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JACK H. PINCUS v. COMMONWEALTH PENNSYLVANIA (01/27/81)

COMMONWEALTH COURT OF PENNSYLVANIA


decided: January 27, 1981.

JACK H. PINCUS, M.D., PETITIONER
v.
COMMONWEALTH OF PENNSYLVANIA, STATE BOARD OF MEDICAL EDUCATION & LICENSURE, RESPONDENT

Appeal from the Order of the State Board of Medical Education and Licensure in the case of State Board of Medical Education and Licensure v. Jack Howard Pincus, M.D. No. MD-24752-L.

COUNSEL

Stanton D. Levenson, for petitioner.

Kenneth E. Brody, Assistant Attorney General, with him Edward Biester, Attorney General, for respondent.

Judges Mencer, Craig and Palladino, sitting as a panel of three. Opinion by Judge Mencer.

Author: Mencer

[ 56 Pa. Commw. Page 330]

Jack Howard Pincus, M.D., the holder of a license to practice medicine in the Commonwealth of Pennsylvania, has appealed from an order of the State Board of Medical Education and Licensure (Board) revoking his license to practice his profession for a period of 1 year, after which time he shall be entitled to apply for the restoration of his license.

On February 7, 1979, the Board issued a citation and notice of hearing, charging Dr. Pincus with violations of Section 15(a)(3), (6), and (8) of the Medical Practice Act of 1974,*fn1 the provisions of which read as follows:

(a) The board shall have authority to refuse, revoke or suspend the license of a physician for any or all of the following reasons:

(3) Being convicted of a felony in the courts of this Commonwealth or any other state, territory or country. Conviction as used in this paragraph shall include a finding or verdict of guilt, an admission of guilt or a plea of nolo contendere.

(6) Violating a lawful regulation promulgated by the board or violating a lawful order of the board, previously entered by the board in a disciplinary proceeding.

(8) Being guilty of immoral or unprofessional conduct. Unprofessional conduct shall include any departure from, or the failure to conform to, the standards of acceptable and prevailing medical practice, in which proceeding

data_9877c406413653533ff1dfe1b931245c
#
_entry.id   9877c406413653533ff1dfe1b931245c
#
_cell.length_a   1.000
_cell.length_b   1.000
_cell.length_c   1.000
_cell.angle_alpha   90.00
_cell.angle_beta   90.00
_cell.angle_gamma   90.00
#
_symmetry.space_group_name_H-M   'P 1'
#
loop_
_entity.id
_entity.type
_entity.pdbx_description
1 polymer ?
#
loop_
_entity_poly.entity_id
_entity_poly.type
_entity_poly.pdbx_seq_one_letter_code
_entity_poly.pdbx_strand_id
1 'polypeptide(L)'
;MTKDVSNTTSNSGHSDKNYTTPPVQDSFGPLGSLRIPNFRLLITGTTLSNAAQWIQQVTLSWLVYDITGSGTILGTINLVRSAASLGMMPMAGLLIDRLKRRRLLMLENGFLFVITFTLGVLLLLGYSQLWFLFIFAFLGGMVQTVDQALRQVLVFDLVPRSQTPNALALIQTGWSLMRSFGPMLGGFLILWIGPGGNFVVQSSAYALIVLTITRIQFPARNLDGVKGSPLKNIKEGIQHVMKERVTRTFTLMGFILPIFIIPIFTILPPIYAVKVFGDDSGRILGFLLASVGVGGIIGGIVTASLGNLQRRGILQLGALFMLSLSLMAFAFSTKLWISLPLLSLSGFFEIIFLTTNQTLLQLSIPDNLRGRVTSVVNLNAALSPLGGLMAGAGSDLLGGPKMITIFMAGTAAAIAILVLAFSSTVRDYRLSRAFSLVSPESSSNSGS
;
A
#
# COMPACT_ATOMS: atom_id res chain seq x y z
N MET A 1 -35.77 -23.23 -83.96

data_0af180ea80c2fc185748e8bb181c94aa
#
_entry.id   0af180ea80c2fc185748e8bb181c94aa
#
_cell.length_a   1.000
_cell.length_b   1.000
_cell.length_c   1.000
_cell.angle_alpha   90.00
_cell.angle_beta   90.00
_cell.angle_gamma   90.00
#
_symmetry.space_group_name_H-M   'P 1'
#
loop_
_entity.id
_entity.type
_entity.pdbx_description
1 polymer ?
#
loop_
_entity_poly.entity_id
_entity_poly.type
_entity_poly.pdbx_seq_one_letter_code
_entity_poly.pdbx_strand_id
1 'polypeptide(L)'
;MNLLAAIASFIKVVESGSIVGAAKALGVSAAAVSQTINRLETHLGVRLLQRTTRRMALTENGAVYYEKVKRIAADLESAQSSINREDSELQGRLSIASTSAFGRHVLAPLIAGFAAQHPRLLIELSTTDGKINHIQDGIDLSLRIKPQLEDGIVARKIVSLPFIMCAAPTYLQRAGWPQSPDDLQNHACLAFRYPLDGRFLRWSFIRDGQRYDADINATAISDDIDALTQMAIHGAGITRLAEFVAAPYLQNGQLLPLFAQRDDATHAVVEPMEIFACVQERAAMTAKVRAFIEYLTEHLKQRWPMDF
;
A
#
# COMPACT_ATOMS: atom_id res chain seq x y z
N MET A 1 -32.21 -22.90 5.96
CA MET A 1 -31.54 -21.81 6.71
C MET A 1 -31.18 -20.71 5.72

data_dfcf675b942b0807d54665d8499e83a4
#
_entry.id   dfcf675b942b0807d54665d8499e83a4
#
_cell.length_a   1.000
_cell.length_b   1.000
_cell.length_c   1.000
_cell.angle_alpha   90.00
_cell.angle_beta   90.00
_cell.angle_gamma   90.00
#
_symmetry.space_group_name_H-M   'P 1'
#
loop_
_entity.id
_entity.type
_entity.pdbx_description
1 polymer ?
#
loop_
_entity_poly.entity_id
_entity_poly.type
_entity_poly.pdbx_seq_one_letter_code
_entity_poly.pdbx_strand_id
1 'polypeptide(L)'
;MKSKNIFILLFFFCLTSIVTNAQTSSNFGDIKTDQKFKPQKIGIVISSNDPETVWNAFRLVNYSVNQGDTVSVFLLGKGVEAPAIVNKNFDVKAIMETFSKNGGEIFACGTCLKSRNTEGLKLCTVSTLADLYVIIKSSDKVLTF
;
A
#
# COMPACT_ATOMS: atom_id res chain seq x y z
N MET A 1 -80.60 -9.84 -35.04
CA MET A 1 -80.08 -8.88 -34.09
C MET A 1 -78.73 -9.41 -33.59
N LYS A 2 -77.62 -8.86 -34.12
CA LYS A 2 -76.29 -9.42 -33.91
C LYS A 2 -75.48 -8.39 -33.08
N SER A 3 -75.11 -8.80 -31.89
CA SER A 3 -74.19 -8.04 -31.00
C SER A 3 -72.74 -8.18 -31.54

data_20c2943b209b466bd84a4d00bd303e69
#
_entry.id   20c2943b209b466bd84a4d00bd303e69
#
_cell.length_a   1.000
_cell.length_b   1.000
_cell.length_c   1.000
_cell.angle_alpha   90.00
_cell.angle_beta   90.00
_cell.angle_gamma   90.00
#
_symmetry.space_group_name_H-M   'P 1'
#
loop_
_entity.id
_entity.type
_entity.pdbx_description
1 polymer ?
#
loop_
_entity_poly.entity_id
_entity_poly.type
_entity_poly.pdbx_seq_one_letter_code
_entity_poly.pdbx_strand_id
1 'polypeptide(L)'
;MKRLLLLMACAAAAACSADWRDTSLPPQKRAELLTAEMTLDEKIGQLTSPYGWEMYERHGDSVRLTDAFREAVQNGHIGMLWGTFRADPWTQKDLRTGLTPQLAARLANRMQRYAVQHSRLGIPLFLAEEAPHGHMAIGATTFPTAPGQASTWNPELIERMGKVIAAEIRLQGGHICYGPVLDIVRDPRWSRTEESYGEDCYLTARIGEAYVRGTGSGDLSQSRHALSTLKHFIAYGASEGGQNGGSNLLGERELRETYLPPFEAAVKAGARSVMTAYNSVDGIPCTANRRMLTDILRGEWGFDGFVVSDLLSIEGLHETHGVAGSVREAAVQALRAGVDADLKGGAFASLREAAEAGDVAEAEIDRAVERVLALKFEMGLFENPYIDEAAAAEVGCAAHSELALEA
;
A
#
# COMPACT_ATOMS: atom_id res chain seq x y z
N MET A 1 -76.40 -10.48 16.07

[ 56 Pa. Commw. Page 331]

    actual injury to a patient need not be established.

On November 20, 1978, Dr. Pincus pled guilty in the United States District Court for the Western District of Pennsylvania to one count of conspiracy to dispense controlled substances and to one count of attempt to dispense controlled substances. Dr. Pincus admitted issuing prescriptions for Didrex and Fastin to his patients for weight control, without a medical necessity for such controlled substances. Dr. Pincus was sentenced to a term of imprisonment of 6 months to be followed by a 2-year special parole term and was fined $10,000.

Dr. Pincus filed an answer to the Board's charges in which he admitted the aforementioned plea of guilty and that the drugs Didrex and Fastin were dispensed for weight control without medical necessity. Also, he admitted that the dispensing of drugs without medical justification does not constitute acceptable medical practice.

This appeal raises a single issue: Was the penalty imposed upon Dr. Pincus by the Board unduly severe and does it, therefore, constitute an abuse of discretion by the Board?

After careful consideration, we find no abuse of discretion or illegality in the Board's imposition of a 1-year revocation of Dr. Pincus's license to practice medicine nor can we substitute our own judgment*fn2 for that of the Board's where, as here, the penalty is reasonable. Boyd v. State Board of Osteopathic Examiners, 12 Pa. Commonwealth Ct. 620, 317 A.2d 307 (1974).

[ 56 Pa. Commw. Page 332]

Section 15(a)(8) of the Medical Practice Act of 1974 empowers the Board to revoke the license of a physician for unprofessional conduct, which is defined as including any departure from, or the failure to conform to, the standards of acceptable and prevailing medical practice. Here, Dr. Pincus acknowledges that his actions constituted unprofessional conduct. Since the Board is empowered to maintain the high standards which the people of this Commonwealth have a right to expect from their doctors and there is nothing in this record which impels us to the conclusion that the penalty here imposed by the Board was other than the exercise of a sound discretion,*fn3 we must affirm the Board's order.

Order

And Now, this 27th day of January, 1981, the order of the State Board of Medical Education and Licensure, dated October 17, 1979, revoking Jack Howard Pincus's license to practice medicine for a period of 1 year, is hereby affirmed.

Disposition

Affirmed.


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